Jeremy's Weblog

I recently graduated from Harvard Law School. This is my weblog. It tries to be funny. E-mail me if you like it. For an index of what's lurking in the archives, sorted by category, click here.

Monday, March 31, 2003

A few phony Harvard Law School news briefs, in honor of April Fools Day tomorrow:

Saddam Hussein named new Law School dean

Harvard University president Larry Summers announced this week that Saddam Hussein has been named the next dean of Harvard Law School. Mr. Hussein, who has a wealth of executive experience, will begin his term in the fall. Summers said, “we feel fortunate that Saddam was looking for a change, and that the timing of our opening with his ‘early retirement’ was perfect. I look forward to working with Saddam on critical issues facing the law school, and feel he will be a tremendous asset as we explore the possibility of stockpiling weapons of mass destruction, and taking over Lesley College by force.” It is rumored that Mr. Hussein just barely beat out Professor [name withheld to protect the guilty] in a faculty vote. One faculty member who wished to remain anonymous said, “we just felt Professor [name withheld] was a bit too dictatorial, and thought we would be better off with someone with a bit more warmth.” Mr. Hussein released a statement expressing his honor and delight at being selected for the position, promising to bring himself up to speed on all matters concerning the law school “just as soon as the current project I’m involved in finishes up.”

Reflection Room disaster: coffee cold, cookies stale

Students held a rally outside the Harkness Commons Monday afternoon, not in protest over the war in Iraq, but in protest over the conditions of “the Reflection Room,” set up as a place where students could seek refuge from the turmoil in the Persian Gulf. Over thirty Reflection Room regulars carried signs, including “no more cold coffee,” “can’t you afford fresh donuts?” and “eating these horrible cookies is worse than flying in military helicopter and being attacked by missiles.” Upstairs in the Hark, the sounds of the protestors could be heard by the few students bold enough to venture into the Reflection Room regardless of the quality of the free refreshments. Said one 2L, “I think the cookies are just fine. I especially like the little gingerbread men. Although the ones whose heads are missing are a bit frightening, and only serve to remind me of the world situation. Excuse me while I cry myself to sleep.” Dean Clark expressed disappointment that students would react negatively to the free coffee and donuts, meant entirely “as a goodwill gesture to the law school community.” Dean Clark explained: “I had the idea to give out free cookies, donuts and coffee, but just needed a reason. Then I called up my good friend President Bush and he agreed to start a war for us, just so I could put my plan into action.”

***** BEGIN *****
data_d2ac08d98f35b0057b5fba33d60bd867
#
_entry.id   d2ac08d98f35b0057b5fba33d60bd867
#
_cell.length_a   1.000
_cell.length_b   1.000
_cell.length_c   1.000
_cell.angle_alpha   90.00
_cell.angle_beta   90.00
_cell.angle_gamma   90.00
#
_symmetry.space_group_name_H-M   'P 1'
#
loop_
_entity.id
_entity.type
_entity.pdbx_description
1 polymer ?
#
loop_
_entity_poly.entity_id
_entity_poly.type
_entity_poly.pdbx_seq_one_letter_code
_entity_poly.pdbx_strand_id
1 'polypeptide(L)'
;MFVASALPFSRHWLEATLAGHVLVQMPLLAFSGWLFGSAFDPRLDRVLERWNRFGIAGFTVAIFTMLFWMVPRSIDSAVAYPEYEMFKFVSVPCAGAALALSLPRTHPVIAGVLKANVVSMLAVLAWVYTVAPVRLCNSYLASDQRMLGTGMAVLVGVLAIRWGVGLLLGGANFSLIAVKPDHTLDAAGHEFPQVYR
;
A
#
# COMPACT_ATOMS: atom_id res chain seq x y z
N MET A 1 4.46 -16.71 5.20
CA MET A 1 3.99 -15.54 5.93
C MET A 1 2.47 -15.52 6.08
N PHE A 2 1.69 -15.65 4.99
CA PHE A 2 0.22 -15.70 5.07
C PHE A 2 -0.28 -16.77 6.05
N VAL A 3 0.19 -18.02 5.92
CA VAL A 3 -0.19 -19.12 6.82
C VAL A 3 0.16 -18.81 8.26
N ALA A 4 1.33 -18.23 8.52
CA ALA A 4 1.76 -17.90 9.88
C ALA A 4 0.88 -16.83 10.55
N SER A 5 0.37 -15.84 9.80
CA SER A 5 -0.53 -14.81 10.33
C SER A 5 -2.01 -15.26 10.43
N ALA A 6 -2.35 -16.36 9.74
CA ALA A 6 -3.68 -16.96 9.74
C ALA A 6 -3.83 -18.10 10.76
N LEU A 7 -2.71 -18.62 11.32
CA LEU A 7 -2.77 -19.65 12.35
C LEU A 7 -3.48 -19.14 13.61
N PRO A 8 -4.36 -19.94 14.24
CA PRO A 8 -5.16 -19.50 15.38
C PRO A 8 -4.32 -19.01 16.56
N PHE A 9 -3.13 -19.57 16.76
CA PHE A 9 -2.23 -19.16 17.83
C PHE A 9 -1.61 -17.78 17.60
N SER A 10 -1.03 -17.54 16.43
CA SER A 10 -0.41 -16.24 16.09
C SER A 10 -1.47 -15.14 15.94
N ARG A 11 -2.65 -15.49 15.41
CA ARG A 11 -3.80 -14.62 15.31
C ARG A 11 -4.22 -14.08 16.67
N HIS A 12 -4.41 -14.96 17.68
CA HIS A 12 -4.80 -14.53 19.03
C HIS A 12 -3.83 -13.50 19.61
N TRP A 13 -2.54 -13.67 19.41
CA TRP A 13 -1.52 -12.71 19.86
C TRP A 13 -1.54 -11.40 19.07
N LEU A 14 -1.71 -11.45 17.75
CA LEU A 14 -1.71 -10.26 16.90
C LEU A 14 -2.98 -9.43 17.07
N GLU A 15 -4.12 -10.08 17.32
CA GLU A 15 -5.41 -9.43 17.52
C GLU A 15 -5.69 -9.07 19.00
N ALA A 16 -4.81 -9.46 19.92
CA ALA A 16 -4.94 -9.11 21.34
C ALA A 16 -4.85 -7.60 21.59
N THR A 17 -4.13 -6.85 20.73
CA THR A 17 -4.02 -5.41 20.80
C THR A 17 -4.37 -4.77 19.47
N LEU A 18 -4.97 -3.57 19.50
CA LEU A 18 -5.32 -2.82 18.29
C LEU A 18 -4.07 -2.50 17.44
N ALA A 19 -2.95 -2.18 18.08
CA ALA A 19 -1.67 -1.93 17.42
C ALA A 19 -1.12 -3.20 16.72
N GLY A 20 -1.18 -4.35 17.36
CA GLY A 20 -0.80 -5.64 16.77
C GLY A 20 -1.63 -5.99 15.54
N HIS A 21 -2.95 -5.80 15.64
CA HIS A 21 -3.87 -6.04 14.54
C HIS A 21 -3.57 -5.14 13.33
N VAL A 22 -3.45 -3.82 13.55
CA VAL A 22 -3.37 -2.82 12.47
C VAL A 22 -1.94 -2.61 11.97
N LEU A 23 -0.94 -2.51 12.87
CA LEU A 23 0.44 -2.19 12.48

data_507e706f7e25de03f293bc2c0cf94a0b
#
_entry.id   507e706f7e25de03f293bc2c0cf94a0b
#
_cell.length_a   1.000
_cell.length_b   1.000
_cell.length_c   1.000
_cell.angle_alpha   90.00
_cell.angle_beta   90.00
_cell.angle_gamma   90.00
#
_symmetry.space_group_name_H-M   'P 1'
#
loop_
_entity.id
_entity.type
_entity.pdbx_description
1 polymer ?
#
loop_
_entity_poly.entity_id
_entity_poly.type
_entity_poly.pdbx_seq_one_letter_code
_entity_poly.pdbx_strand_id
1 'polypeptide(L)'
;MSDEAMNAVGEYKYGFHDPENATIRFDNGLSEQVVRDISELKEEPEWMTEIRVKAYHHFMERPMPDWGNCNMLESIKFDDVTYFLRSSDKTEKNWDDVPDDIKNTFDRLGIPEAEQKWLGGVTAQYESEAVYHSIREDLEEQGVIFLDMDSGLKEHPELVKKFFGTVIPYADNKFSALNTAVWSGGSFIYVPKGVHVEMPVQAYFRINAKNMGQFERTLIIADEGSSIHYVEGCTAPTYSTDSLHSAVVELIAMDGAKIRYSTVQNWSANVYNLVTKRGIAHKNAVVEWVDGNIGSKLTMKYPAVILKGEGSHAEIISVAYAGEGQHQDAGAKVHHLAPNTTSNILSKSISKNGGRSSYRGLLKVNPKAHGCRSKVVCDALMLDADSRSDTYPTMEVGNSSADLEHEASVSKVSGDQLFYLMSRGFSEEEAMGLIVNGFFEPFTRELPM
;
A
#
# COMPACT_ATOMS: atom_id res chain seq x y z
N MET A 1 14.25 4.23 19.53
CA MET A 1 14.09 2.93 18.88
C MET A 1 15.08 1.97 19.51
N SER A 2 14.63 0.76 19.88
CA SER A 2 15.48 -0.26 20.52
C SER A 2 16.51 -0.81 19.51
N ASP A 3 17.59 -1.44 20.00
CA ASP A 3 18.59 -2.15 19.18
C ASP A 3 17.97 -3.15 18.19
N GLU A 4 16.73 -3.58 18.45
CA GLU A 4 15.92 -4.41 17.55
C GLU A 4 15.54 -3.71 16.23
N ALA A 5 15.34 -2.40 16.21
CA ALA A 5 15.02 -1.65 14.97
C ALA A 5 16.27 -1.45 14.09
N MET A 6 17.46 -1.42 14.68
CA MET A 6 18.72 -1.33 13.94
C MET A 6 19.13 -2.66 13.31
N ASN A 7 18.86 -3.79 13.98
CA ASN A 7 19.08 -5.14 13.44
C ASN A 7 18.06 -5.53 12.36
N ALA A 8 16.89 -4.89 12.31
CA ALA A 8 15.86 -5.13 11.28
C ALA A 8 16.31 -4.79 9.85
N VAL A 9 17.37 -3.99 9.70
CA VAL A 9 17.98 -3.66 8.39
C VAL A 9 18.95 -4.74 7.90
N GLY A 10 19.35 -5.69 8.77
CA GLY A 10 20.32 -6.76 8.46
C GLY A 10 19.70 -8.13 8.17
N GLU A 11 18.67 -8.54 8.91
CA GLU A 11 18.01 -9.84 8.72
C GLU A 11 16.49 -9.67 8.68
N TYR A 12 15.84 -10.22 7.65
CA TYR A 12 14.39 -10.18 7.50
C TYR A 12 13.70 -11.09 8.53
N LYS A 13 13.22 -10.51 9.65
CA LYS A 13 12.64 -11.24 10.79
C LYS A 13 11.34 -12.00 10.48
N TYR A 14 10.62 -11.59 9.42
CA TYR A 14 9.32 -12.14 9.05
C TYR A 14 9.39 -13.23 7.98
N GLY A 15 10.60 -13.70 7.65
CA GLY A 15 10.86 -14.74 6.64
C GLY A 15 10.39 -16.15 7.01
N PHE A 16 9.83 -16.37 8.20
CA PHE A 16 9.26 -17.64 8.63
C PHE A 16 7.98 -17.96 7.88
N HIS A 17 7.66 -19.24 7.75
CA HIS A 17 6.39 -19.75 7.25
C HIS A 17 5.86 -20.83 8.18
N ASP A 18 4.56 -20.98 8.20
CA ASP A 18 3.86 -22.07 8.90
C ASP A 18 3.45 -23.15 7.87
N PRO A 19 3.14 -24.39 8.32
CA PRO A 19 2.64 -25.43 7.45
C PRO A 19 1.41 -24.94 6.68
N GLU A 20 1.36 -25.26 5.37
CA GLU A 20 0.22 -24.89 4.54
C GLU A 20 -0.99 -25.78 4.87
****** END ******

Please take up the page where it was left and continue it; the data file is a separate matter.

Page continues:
Harvard endowment grows 36%; “slow economy” blamed

Harvard University’s 2003 tax return, released publicly this week, indicates that the endowment grew by 36% this past year to a total of “28 and a whole bunch of zeroes.” The lackluster return is blamed on the slow economy. The office of financial planning released a statement apologizing for the situation, and promising a return to the usual triple-digit growth in the coming year. Said a representative, “I understand that people will be disappointed that we were only able to beat every single mutual fund, bond, and international currency investment by approximately 40% in this year of troubled economic times. But I can assure you that there will be accountability for this disaster and the coming year will involve a greater-than-usual amount of strategic investment, fundraising, and currency printing in the basement of Langdell Library.”

Students use break to make a difference

Last week, Harvard Law School students traveled around the world to help the economies of a number of countries over spring break, including Jamaica, Cancun, Bermuda and the Cayman Islands. Staying in some of the nicest resorts in the world, accompanied in some cases by MTV Spring Break camera crews, these students sacrificed their week off from school to help grow the economies of these struggling nations, going out of their way to buy copious amounts of liquor, eat gourmet food, and sleep until noon.